The phone rang … it was ‘Dook’ – like myself an aficionado of the local birdlife.
He was ringing to report a raptor feeding on a sheep carcass in a paddock west of the Loddon River. I duly ‘popped over’ to confirm the identity – a Whistling Kite. This species has flexible and varied dietary habits – feeding on rabbits, birds, rodents and carrion. Thanks again Dook!
Whistling Kite, Newstead, 17th July 2016
Along with the Loddon River, Joyce’s and Middle Creeks are the main tributaries that drain into Cairn Curran Reservoir. These latter two small streams converge just before entering the storage near Plaistow. In recent years they have barely flowed, apart from the big wet of 2010-11, so it great to witness a steady flow this winter.
Joyce’s Creek near Plaistow, 17th July 2016
A few ‘commoners’ were sighted during a visit at the weekend, and while they don’t quite match the Golden-headed Cisticolas they a worthy of a quick glance!
Australasian Grebe in winter garb
A visit to Joyce’s Creek yesterday turned up an unexpected delight. While watching Brown Falcons and Whistling Kites upstream from the highway bridge I heard the unmistakable ‘bhzzt … lek’ calls of a Golden-headed Cisticola – at least two birds were calling along the margins of the creek.
Golden-headed Cisticola habitat, Joyce’s Creek, 16th July 2016
Until yesterday I’ve never managed any half-decent photographs of this species. They are widespread in the district and can be seen, or more often heard, in rank roadside grassy areas, on the margins of wetlands, crops and as in this case along waterways. They are especially fond of open sites with tall grasses, thistles and rushes.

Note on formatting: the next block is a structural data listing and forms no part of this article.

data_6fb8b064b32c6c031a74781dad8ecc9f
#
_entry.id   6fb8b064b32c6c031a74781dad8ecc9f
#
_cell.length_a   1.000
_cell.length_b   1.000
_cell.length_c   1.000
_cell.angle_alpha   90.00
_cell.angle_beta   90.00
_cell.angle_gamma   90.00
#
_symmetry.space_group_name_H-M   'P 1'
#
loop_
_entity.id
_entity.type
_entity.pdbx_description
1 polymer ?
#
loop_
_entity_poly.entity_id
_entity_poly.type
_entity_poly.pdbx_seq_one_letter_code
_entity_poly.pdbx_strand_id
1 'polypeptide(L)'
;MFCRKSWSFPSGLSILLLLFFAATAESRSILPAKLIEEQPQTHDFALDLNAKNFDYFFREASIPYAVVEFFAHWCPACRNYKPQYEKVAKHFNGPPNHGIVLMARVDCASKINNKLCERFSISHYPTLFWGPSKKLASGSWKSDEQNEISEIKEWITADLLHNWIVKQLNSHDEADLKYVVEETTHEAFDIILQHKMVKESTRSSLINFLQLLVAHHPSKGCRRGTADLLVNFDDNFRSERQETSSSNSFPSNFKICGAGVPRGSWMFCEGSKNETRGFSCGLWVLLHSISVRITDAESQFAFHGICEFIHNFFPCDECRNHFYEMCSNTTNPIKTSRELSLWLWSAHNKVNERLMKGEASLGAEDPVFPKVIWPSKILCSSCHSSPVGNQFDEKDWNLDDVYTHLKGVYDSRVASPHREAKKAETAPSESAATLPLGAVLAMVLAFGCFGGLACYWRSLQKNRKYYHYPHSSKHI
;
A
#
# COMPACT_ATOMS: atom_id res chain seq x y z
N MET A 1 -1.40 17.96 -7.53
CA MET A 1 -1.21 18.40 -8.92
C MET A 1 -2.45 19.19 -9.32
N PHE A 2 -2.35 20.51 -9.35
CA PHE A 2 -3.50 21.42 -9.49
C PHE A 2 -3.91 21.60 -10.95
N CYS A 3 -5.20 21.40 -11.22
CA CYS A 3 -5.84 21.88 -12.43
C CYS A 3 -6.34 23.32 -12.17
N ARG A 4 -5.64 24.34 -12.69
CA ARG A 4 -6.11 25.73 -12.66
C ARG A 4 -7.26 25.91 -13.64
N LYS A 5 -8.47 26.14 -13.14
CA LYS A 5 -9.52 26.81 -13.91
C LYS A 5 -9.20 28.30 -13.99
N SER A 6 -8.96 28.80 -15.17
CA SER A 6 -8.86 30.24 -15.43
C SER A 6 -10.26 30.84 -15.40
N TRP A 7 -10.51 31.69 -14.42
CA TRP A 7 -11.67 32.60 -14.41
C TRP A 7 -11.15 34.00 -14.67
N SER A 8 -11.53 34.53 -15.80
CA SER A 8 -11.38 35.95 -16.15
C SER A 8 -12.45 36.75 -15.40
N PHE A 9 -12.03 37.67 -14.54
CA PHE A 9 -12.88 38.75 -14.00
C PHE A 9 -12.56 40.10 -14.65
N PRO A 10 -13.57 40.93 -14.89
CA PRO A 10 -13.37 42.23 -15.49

Golden-headed Cisticola @ Joyce’s Creek
Males develop a golden cap during the breeding season – I suspect the bird pictured is a male as it was calling from exposed perches, but then again males have shorter tails than females and this bird has quite a long tail! If it is a male the boldly streaked crown will be transformed to gold in coming weeks. These birds will almost certainly breed along Joyce’s Creek – the nest is an intricately woven dome of grass, spiders web, plant down and leaves with a side entrance. What a delightful bird!
Classic cisticola pose – unfortunately a distant shot!
by Patrick Kavanagh
The rain as enlivened the miniature world of the forest floor at our place as the fungi fruit and the mosses and lichens come to life. A macro lens is a great tool for discovering the hidden delights of our bush. These photos were all taken within a space of a few metres. Any help with identifying the mosses or fungi would be greatly appreciated.
… were the highlight of a late afternoon stroll today.
A pair of Brown Thornbills were frolicking amongst the Gorse Bitter-pea east of Demo Track.
Brown Thornbill, east of demo Track, 13th July 2016
Underfoot the first Scented Sundew flowers of the season were stirring.
Scented Sundew colony
Scented Sundew flower about to burst
A wet winter … great to see that such a phenomenon is still possible!
As the rain tumbles down, the river rises and the bush is gearing up for spring – nature going about her business.
Earthstars Geastrum sp., Mia Mia Track, 10th July 2016
Greenwood orchid rosettes
Powerful Owls are in the breeding business …
… while Tawny Frogmouths are contemplating nest building sites
What a great sight, the Loddon River almost ‘running a banker’. With Cairn Curran at less than 12%, good rain over the next month should see a decent reversal in fortunes.
The Loddon River at Punt Road, 8th July 2016
The sunshine yesterday afternoon brought some nice birds out by the river too – Spotted and Striated Pardalotes, White-browed Scrub-wrens (chasing courtship behaviour), Golden Whistler and Red-browed Firetails.
Male Spotted Pardalote
Female Spotted Pardalote
The Loddon flows